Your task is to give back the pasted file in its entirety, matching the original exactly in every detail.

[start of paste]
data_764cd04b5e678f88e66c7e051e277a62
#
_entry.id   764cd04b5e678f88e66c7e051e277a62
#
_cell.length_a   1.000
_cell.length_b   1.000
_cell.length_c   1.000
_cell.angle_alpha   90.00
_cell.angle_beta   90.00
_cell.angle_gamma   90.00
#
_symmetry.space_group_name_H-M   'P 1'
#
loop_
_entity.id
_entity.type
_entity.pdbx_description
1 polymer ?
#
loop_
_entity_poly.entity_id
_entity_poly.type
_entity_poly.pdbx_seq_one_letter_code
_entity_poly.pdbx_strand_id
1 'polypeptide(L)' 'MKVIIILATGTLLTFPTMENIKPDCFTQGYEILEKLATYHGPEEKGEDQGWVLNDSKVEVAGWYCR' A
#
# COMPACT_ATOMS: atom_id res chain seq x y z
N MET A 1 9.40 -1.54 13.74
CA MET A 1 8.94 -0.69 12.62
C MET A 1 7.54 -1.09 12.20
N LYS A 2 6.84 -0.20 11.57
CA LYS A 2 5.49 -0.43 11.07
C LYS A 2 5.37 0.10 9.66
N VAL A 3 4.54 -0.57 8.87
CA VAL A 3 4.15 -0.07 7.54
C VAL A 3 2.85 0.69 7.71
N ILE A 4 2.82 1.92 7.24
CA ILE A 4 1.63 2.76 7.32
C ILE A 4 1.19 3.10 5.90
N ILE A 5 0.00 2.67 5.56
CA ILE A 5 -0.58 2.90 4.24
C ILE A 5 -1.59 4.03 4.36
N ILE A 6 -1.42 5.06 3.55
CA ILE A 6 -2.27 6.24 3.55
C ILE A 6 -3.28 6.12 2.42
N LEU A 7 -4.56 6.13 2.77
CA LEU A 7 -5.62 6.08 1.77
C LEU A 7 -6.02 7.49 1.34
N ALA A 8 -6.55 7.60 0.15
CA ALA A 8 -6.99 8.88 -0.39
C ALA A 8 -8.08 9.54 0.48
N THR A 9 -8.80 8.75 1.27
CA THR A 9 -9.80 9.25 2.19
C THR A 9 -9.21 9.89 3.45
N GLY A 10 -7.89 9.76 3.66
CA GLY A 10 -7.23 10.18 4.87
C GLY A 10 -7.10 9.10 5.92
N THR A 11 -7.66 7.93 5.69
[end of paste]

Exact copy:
data_764cd04b5e678f88e66c7e051e277a62
#
_entry.id   764cd04b5e678f88e66c7e051e277a62
#
_cell.length_a   1.000
_cell.length_b   1.000
_cell.length_c   1.000
_cell.angle_alpha   90.00
_cell.angle_beta   90.00
_cell.angle_gamma   90.00
#
_symmetry.space_group_name_H-M   'P 1'
#
loop_
_entity.id
_entity.type
_entity.pdbx_description
1 polymer ?
#
loop_
_entity_poly.entity_id
_entity_poly.type
_entity_poly.pdbx_seq_one_letter_code
_entity_poly.pdbx_strand_id
1 'polypeptide(L)' 'MKVIIILATGTLLTFPTMENIKPDCFTQGYEILEKLATYHGPEEKGEDQGWVLNDSKVEVAGWYCR' A
#
# COMPACT_ATOMS: atom_id res chain seq x y z
N MET A 1 9.40 -1.54 13.74
CA MET A 1 8.94 -0.69 12.62
C MET A 1 7.54 -1.09 12.20
N LYS A 2 6.84 -0.20 11.57
CA LYS A 2 5.49 -0.43 11.07
C LYS A 2 5.37 0.10 9.66
N VAL A 3 4.54 -0.57 8.87
CA VAL A 3 4.15 -0.07 7.54
C VAL A 3 2.85 0.69 7.71
N ILE A 4 2.82 1.92 7.24
CA ILE A 4 1.63 2.76 7.32
C ILE A 4 1.19 3.10 5.90
N ILE A 5 0.00 2.67 5.56
CA ILE A 5 -0.58 2.90 4.24
C ILE A 5 -1.59 4.03 4.36
N ILE A 6 -1.42 5.06 3.55
CA ILE A 6 -2.27 6.24 3.55
C ILE A 6 -3.28 6.12 2.42
N LEU A 7 -4.56 6.13 2.77
CA LEU A 7 -5.62 6.08 1.77
C LEU A 7 -6.02 7.49 1.34
N ALA A 8 -6.55 7.60 0.15
CA ALA A 8 -6.99 8.88 -0.39
C ALA A 8 -8.08 9.54 0.48
N THR A 9 -8.80 8.75 1.27
CA THR A 9 -9.80 9.25 2.19
C THR A 9 -9.21 9.89 3.45
N GLY A 10 -7.89 9.76 3.66
CA GLY A 10 -7.23 10.18 4.87
C GLY A 10 -7.10 9.10 5.92
N THR A 11 -7.66 7.93 5.69